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Trial begins for QAnon follower who allegedly chased police officer on January 6

Douglas Jensen faces seven charges for his alleged actions that day, including obstruction of an official proceeding, disorderly conduct, and assaulting, impeding or resisting an officer. CNN previously reported that Jensen admitted to investigators that his belief in QAnon conspiracy theories was the reason he breached the Capitol, according to court filings.

During the opening statements, prosecutors told the jury that Jensen was one of the first 10 rioters who entered the building that day, scaling a 20-foot wall before jumping through a window into the Capitol.

“When he got inside, he made a beeline to the Senate,” Assistant US Attorney Emily Allen told the jury.

When Jensen and several other rioters came face-to-face with Goodman, Jensen “pushed his way to the front of that line” to confront the officer, Allen said, telling Goodman to “go ahead and shoot” him.

Near where the rioters confronted Goodman, Allen said, was the floor of the Senate “where senators were waiting to be evacuated.” Goodman successfully led the rioters away from the senators and toward another line of officers that day, she said.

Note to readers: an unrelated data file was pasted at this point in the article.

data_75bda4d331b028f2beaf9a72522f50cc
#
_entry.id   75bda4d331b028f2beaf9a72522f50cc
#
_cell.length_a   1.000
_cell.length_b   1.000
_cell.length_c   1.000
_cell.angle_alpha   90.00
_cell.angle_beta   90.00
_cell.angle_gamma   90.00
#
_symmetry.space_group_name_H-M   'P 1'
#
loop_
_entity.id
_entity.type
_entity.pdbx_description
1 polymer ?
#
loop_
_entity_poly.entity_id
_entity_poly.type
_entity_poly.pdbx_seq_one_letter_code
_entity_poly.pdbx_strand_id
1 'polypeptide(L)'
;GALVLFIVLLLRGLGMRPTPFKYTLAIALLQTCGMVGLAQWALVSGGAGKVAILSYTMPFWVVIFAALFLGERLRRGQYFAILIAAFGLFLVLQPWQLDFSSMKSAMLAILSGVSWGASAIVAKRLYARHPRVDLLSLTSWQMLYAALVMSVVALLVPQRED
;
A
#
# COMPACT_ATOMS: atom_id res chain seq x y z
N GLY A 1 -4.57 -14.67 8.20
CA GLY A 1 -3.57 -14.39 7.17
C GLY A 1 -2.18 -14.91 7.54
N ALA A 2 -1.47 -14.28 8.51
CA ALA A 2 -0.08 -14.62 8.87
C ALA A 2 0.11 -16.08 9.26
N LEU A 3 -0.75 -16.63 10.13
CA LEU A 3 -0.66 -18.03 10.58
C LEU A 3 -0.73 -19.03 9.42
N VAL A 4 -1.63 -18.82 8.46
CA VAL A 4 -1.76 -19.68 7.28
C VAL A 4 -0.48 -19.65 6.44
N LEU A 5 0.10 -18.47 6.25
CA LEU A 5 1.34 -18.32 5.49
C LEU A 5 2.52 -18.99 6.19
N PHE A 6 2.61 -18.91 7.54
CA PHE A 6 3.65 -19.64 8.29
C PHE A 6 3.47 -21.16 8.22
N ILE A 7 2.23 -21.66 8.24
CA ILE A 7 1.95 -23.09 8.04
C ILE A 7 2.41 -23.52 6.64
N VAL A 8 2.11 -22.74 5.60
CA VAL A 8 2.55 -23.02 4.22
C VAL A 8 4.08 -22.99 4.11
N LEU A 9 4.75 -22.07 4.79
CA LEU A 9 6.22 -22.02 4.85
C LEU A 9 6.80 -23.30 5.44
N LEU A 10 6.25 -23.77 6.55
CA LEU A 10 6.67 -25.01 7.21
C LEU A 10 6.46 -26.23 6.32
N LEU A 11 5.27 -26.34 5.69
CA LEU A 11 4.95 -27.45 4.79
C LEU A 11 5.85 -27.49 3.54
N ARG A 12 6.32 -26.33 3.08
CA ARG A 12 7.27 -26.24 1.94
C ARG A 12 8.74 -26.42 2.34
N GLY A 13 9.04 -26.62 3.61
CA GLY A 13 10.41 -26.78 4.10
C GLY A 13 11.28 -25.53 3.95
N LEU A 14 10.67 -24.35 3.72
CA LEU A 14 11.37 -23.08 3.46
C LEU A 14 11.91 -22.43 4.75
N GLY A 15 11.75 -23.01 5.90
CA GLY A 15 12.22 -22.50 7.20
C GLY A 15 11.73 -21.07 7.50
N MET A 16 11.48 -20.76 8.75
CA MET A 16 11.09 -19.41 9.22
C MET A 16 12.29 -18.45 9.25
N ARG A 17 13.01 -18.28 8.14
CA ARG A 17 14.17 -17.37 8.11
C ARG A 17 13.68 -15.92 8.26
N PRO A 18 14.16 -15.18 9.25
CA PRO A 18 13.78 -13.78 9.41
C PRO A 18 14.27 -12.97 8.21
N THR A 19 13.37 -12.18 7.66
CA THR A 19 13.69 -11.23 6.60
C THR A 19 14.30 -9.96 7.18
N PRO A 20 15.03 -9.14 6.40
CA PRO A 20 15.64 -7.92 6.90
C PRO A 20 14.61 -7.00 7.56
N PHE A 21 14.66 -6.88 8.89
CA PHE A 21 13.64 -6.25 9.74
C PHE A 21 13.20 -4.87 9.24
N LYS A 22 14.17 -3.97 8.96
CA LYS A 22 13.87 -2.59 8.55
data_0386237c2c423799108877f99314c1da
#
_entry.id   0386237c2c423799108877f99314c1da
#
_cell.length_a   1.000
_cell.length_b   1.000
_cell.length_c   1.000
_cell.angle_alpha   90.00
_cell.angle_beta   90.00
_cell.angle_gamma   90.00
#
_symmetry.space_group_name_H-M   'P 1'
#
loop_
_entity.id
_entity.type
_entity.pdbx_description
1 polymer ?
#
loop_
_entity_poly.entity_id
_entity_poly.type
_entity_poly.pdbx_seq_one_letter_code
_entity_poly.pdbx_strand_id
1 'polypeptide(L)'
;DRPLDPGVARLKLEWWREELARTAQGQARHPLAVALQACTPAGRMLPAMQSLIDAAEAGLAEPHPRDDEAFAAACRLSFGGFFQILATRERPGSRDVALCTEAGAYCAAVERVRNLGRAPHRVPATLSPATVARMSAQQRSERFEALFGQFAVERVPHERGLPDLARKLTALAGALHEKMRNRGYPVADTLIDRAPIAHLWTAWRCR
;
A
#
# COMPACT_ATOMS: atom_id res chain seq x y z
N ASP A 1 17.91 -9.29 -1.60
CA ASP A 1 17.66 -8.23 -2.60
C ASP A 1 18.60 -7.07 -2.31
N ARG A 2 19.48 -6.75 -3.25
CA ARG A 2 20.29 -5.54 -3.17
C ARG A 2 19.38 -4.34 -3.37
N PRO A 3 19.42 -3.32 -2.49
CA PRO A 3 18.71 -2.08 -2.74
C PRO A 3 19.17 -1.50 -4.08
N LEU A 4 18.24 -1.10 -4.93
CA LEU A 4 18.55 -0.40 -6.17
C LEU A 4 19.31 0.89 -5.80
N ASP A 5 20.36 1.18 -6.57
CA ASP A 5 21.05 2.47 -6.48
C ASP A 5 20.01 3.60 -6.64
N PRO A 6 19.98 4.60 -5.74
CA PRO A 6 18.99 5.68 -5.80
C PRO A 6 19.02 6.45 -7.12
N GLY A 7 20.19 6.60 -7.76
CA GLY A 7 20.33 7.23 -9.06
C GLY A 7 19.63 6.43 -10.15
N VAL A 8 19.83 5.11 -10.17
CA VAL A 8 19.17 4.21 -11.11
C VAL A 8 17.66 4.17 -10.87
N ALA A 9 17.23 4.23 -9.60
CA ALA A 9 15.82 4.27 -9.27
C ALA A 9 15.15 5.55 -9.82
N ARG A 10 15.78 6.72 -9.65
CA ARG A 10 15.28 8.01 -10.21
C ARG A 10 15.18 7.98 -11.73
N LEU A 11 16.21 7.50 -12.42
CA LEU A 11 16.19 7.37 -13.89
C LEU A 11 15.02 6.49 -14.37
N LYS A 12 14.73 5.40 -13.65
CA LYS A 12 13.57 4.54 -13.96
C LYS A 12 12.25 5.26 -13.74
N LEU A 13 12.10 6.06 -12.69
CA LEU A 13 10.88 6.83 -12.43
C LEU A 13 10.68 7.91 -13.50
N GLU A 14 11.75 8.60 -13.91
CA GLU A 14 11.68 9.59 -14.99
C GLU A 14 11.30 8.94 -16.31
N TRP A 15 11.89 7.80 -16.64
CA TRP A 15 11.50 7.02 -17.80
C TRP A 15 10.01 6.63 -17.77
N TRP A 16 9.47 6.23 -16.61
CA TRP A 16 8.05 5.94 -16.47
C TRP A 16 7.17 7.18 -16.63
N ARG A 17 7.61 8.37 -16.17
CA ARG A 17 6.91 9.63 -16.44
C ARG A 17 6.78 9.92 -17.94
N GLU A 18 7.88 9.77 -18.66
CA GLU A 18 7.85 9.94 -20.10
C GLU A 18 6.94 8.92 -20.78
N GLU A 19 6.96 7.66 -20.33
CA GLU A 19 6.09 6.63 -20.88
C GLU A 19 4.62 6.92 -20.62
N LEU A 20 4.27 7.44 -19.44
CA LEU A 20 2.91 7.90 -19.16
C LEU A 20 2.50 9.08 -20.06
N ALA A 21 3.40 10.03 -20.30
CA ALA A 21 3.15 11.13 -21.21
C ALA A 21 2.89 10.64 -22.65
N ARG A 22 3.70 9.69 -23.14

“Mr. Jensen got what he came for,” Allen concluded in her opening statement, noting that the certification of the electoral college votes was stopped for several hours that day amid the Capitol attack.

Instead of arguing against the footage presented by the Justice Department of Jensen chasing Goodman and celebrating the riot, Jensen’s attorney, Christopher Davis, argued that Jensen was a believer in QAnon and thought lawmakers would be arrested that day, including then-Vice President Mike Pence.

“I hope I’m not disappointing anyone, but this is not a whodunit case,” Davis said. “This whole case is on video.”

According to Davis, his client — who wore a tee shirt with the Q logo with the words “Trust The Plan” during the attack — believed that “on January 6 ‘the Storm’ had arrived” and cops would begin arresting lawmakers who were going against then-President Donald Trump’s efforts to stop the certification.

“He believed that they had to do it … that martial law was going to be instituted,” Davis told the jury, adding that during an interview with the FBI after the riot, Jensen “actually inquired to the FBI whether that happened, whether they were arrested.”

Davis also said that the pocketknife Jensen had on him during the attack was merely one he wore all the time. “He was a construction worker,” Davis said.

“Judge him for who he is and what he did,” the defense concluded.

The trial will continue Wednesday in the DC District Court with Judge Timothy Kelly presiding.

CNN’s Paul LeBlanc contributed to this report.

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